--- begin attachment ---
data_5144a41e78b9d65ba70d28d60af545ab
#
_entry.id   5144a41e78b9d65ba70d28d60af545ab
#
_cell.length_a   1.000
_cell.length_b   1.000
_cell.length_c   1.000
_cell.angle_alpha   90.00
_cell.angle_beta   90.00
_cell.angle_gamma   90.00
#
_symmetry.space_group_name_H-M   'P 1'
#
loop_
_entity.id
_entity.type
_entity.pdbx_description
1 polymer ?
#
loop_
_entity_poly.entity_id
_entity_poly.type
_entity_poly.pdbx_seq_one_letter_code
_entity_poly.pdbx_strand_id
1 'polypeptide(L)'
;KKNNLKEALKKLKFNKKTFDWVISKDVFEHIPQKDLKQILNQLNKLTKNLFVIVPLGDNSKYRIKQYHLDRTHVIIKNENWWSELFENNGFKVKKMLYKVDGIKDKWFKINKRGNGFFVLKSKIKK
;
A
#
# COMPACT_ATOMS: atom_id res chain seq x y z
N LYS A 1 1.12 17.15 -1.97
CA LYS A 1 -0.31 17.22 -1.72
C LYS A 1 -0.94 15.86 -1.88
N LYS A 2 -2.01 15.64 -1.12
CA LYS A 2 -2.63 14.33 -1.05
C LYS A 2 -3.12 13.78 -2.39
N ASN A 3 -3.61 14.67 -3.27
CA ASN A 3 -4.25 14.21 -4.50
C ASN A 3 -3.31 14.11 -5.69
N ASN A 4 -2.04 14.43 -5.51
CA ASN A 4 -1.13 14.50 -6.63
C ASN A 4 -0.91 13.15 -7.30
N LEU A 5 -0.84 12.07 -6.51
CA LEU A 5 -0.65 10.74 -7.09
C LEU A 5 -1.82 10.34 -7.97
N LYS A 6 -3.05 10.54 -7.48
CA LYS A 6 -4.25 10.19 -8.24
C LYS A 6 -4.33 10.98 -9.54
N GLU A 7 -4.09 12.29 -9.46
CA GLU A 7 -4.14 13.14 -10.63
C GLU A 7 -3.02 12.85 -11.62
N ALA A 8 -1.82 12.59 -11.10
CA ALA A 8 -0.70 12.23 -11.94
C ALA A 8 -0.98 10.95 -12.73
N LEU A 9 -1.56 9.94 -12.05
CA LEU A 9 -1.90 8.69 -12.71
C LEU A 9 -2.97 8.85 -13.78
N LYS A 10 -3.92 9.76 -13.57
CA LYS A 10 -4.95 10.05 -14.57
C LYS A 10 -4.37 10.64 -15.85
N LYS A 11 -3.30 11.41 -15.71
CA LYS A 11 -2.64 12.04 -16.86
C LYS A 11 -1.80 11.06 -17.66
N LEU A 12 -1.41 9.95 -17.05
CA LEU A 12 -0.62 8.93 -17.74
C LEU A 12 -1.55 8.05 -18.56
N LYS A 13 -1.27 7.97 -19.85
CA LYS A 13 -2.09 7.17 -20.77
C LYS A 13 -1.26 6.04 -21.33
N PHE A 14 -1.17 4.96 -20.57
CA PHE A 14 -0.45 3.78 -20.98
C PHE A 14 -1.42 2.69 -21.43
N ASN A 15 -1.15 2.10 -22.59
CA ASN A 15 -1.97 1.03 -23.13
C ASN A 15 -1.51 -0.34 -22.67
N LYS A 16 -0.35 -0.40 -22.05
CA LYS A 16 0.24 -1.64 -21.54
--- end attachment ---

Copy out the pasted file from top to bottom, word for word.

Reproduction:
data_5144a41e78b9d65ba70d28d60af545ab
#
_entry.id   5144a41e78b9d65ba70d28d60af545ab
#
_cell.length_a   1.000
_cell.length_b   1.000
_cell.length_c   1.000
_cell.angle_alpha   90.00
_cell.angle_beta   90.00
_cell.angle_gamma   90.00
#
_symmetry.space_group_name_H-M   'P 1'
#
loop_
_entity.id
_entity.type
_entity.pdbx_description
1 polymer ?
#
loop_
_entity_poly.entity_id
_entity_poly.type
_entity_poly.pdbx_seq_one_letter_code
_entity_poly.pdbx_strand_id
1 'polypeptide(L)'
;KKNNLKEALKKLKFNKKTFDWVISKDVFEHIPQKDLKQILNQLNKLTKNLFVIVPLGDNSKYRIKQYHLDRTHVIIKNENWWSELFENNGFKVKKMLYKVDGIKDKWFKINKRGNGFFVLKSKIKK
;
A
#
# COMPACT_ATOMS: atom_id res chain seq x y z
N LYS A 1 1.12 17.15 -1.97
CA LYS A 1 -0.31 17.22 -1.72
C LYS A 1 -0.94 15.86 -1.88
N LYS A 2 -2.01 15.64 -1.12
CA LYS A 2 -2.63 14.33 -1.05
C LYS A 2 -3.12 13.78 -2.39
N ASN A 3 -3.61 14.67 -3.27
CA ASN A 3 -4.25 14.21 -4.50
C ASN A 3 -3.31 14.11 -5.69
N ASN A 4 -2.04 14.43 -5.51
CA ASN A 4 -1.13 14.50 -6.63
C ASN A 4 -0.91 13.15 -7.30
N LEU A 5 -0.84 12.07 -6.51
CA LEU A 5 -0.65 10.74 -7.09
C LEU A 5 -1.82 10.34 -7.97
N LYS A 6 -3.05 10.54 -7.48
CA LYS A 6 -4.25 10.19 -8.24
C LYS A 6 -4.33 10.98 -9.54
N GLU A 7 -4.09 12.29 -9.46
CA GLU A 7 -4.14 13.14 -10.63
C GLU A 7 -3.02 12.85 -11.62
N ALA A 8 -1.82 12.59 -11.10
CA ALA A 8 -0.70 12.23 -11.94
C ALA A 8 -0.98 10.95 -12.73
N LEU A 9 -1.56 9.94 -12.05
CA LEU A 9 -1.90 8.69 -12.71
C LEU A 9 -2.97 8.85 -13.78
N LYS A 10 -3.92 9.76 -13.57
CA LYS A 10 -4.95 10.05 -14.57
C LYS A 10 -4.37 10.64 -15.85
N LYS A 11 -3.30 11.41 -15.71
CA LYS A 11 -2.64 12.04 -16.86
C LYS A 11 -1.80 11.06 -17.66
N LEU A 12 -1.41 9.95 -17.05
CA LEU A 12 -0.62 8.93 -17.74
C LEU A 12 -1.55 8.05 -18.56
N LYS A 13 -1.27 7.97 -19.85
CA LYS A 13 -2.09 7.17 -20.77
C LYS A 13 -1.26 6.04 -21.33
N PHE A 14 -1.17 4.96 -20.57
CA PHE A 14 -0.45 3.78 -20.98
C PHE A 14 -1.42 2.69 -21.43
N ASN A 15 -1.15 2.10 -22.59
CA ASN A 15 -1.97 1.03 -23.13
C ASN A 15 -1.51 -0.34 -22.67
N LYS A 16 -0.35 -0.40 -22.05
CA LYS A 16 0.24 -1.64 -21.54